Nuclear translocation of glyceraldehyde-3-phosphate dehydrogenase is regulated by acetylation.

Department of Cell Biology, Immunology and Neurosciences, Faculty of Medicine, University of Barcelona, Barcelona, Spain.
The international journal of biochemistry & cell biology (Impact Factor: 4.89). 10/2010; 42(10):1672-80. DOI: 10.1016/j.biocel.2010.06.014
Source: PubMed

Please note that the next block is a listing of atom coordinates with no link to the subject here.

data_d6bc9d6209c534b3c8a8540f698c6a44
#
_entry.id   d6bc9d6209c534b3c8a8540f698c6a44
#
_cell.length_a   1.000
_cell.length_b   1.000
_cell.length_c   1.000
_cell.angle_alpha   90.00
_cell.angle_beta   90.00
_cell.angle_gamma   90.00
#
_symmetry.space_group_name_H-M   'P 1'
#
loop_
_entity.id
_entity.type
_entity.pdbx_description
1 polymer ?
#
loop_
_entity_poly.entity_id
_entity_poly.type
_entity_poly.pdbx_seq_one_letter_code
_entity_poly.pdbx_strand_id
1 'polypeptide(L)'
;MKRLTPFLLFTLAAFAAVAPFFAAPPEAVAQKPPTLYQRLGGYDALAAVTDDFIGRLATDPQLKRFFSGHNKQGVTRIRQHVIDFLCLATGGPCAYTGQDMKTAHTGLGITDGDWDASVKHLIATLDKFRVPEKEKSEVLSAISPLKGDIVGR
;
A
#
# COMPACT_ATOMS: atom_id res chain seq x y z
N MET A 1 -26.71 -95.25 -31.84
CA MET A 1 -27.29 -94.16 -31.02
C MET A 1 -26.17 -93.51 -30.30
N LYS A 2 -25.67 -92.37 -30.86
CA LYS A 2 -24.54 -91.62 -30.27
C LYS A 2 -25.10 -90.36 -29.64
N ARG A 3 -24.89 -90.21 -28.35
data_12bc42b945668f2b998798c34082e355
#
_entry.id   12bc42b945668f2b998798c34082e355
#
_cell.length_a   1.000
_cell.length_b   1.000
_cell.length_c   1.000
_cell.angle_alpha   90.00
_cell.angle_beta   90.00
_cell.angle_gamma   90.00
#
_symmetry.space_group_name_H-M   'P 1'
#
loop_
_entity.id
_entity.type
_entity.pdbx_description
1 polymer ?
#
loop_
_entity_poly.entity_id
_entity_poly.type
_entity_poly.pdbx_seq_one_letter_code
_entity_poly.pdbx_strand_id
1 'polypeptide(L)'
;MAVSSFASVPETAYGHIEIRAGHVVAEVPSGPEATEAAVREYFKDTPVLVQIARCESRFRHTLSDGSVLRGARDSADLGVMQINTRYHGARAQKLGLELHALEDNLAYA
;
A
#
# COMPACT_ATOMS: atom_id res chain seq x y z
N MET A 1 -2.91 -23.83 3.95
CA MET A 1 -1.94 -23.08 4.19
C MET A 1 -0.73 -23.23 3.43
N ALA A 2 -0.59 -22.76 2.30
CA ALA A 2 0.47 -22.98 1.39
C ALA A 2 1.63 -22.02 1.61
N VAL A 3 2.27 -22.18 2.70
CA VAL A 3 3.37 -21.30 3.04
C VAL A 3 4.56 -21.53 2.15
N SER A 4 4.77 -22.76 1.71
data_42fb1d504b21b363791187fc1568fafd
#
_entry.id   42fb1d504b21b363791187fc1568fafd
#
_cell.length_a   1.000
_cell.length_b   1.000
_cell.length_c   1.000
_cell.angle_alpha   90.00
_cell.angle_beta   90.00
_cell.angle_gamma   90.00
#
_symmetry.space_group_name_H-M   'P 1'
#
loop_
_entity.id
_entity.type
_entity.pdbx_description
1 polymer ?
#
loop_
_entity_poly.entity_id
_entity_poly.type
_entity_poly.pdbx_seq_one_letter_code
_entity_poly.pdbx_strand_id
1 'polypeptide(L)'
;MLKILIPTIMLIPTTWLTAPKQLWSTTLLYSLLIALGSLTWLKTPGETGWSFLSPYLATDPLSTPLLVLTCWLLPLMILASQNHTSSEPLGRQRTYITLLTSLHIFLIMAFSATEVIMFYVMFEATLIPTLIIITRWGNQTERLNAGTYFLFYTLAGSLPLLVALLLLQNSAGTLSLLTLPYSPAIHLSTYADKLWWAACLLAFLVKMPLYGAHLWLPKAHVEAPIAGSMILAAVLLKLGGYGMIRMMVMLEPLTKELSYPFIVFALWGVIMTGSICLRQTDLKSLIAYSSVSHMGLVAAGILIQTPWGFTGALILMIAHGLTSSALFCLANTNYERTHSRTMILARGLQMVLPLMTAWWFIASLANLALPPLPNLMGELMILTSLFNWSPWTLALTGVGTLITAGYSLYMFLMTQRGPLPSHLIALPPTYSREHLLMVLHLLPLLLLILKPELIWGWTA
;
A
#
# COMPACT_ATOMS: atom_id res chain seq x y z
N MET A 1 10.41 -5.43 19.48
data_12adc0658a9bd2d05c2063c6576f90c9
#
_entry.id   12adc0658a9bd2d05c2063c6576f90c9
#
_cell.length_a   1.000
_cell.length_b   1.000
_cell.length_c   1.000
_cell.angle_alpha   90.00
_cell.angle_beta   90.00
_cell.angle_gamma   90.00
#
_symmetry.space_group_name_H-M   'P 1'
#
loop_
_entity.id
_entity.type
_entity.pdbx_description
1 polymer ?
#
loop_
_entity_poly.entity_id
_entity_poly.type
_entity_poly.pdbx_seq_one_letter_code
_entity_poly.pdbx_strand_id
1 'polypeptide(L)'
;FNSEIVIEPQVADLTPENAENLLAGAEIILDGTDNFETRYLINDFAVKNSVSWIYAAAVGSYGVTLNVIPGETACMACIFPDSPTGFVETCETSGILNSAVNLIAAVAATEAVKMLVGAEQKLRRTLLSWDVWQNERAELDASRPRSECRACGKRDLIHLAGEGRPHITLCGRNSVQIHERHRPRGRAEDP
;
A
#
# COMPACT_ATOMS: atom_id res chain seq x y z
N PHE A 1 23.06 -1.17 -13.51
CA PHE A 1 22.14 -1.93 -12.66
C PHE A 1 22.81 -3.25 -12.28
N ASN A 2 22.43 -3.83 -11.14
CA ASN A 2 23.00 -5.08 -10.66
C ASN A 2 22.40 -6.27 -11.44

ABSTRACT Glyceraldehyde-3-phosphate dehydrogenase (GAPDH) is considered a housekeeping glycolitic enzyme that recently has been implicated in cell signaling. Under apoptotic stresses, cells activate nitric oxide formation leading to S-nitrosylation of GAPDH that binds to Siah and translocates to the nucleus. The GAPDH-Siah interaction depends on the integrity of lysine 227 in human GAPDH, being the mutant K227A unable to associate with Siah. As lysine residues are susceptible to be modified by acetylation, we aimed to analyze whether acetylation could mediate transport of GAPDH from cytoplasm to the nucleus. We observed that the acetyltransferase P300/CBP-associated factor (PCAF) interacts with and acetylates GAPDH. We also found that over-expression of PCAF induces the nuclear translocation of GAPDH and that for this translocation its intact acetylase activity is needed. Finally, the knocking down of PCAF reduces nuclear translocation of GAPDH induced by apoptotic stimuli. By spot mapping analysis we first identified Lys 117 and 251 as the putative GAPDH residues that could be acetylated by PCAF. We further demonstrated that both Lys were necessary but not sufficient for nuclear translocation of GAPDH after apoptotic stimulation. Finally, we identified Lys 227 as a third GAPDH residue whose acetylation is needed for its transport from cytoplasm to the nucleus. Thus, results reported here indicate that nuclear translocation of GAPDH is mediated by acetylation of three specific Lys residues (117, 227 and 251 in human cells). Our results also revealed that PCAF participates in the GAPDH acetylation that leads to its translocation to the nucleus.

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